The University of Tennessee announced today it will raise the starting minimum wage for its workers by $.50 per hour in January, with another $.50 raise to follow six months later.
This will be the second increase to the minimum wage since 2010, when the university created a Compensation Advisory Board (CAB) to look into wage issues. At the time, new hires were making $7.50 per hour, only a quarter more than the $7.25 national minimum wage. After the raises announced today, new employees will begin work at $9.50 per hour.
“We’re committed as a University System to offering competitive compensation to our diverse and dedicated workforce,” said UT President Joe DiPietro in a statement released this morning. “With the help of our Compensation Advisory Board, we’re making steady progress toward our compensation goals, especially those affecting positions at the lower pay grades, despite limited resources.”
United Campus Workers (UCW) Local President Thomas Anderson tells WUOT News the increases are a welcome step in the right direction, but they still fall far short of providing a living wage. Anderson says UCW is asking for the wage to be increased to $12.50 per hour. “That would allow folks to pay their bills, save a little money, and maybe even have a bit extra for recreation, something that folks at the top levels seem to think is a privilege and not a basic human need.”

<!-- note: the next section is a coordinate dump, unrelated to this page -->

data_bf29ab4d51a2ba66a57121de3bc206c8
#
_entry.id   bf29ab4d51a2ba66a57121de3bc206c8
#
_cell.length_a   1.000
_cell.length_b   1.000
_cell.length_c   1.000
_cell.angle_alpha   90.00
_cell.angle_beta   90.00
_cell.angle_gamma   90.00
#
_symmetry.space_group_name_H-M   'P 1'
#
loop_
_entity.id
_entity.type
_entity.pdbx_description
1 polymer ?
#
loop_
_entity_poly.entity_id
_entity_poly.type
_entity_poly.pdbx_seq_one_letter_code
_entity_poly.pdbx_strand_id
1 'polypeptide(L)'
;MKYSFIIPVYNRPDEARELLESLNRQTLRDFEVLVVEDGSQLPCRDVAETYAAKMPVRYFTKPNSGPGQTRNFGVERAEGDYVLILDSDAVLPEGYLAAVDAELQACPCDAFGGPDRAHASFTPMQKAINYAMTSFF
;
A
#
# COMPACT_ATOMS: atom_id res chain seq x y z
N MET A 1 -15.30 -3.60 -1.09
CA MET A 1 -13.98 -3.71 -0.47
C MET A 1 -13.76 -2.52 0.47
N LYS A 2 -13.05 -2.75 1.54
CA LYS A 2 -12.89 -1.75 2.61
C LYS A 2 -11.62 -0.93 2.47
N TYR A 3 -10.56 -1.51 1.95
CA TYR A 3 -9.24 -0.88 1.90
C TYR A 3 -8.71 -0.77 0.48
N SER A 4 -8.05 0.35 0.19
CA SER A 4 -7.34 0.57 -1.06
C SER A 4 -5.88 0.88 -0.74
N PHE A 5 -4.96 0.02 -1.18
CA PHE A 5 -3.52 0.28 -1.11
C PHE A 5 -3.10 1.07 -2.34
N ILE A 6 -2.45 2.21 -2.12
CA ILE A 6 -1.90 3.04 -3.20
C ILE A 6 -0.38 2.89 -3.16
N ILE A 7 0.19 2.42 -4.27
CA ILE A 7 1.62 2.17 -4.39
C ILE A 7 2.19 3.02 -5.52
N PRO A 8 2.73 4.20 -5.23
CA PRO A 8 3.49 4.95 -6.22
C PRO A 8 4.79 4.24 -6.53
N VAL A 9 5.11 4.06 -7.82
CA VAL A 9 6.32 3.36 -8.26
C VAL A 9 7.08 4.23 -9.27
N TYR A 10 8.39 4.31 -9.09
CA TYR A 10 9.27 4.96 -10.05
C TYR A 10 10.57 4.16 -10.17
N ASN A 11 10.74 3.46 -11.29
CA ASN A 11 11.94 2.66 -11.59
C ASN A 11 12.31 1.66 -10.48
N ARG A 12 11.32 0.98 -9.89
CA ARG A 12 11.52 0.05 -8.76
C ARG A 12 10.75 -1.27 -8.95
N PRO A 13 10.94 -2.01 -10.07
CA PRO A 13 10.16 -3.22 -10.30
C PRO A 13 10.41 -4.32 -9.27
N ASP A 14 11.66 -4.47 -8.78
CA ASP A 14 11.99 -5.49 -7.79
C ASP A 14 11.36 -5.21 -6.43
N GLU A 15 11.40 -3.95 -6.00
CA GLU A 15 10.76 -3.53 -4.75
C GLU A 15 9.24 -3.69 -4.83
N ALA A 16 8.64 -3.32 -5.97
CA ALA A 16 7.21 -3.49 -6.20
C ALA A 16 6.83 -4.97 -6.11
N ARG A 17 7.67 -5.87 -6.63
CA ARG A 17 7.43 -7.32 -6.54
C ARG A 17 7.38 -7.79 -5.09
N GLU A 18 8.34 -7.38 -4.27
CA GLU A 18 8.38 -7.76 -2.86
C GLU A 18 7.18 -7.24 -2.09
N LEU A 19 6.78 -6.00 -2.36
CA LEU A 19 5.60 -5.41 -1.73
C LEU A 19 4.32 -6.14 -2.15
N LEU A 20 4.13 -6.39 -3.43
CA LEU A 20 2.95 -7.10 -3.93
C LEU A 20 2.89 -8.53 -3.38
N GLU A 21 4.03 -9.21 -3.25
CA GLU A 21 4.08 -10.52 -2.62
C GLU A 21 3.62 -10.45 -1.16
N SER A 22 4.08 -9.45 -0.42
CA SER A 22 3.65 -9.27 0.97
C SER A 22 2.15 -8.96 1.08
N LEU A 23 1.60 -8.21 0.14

To offer some perspective, Anderson points out the organization that eventually evolved into the UCW in Knoxville originally asked UT to provide a living wage of $9.50 per hour. That was 13 years ago.
UT officials say campuses and operations within the university are reallocating existing funds in order to pay for the increase, estimated at $273,000. The raises will affect approximately 223 current employees working at UT operations throughout Tennessee.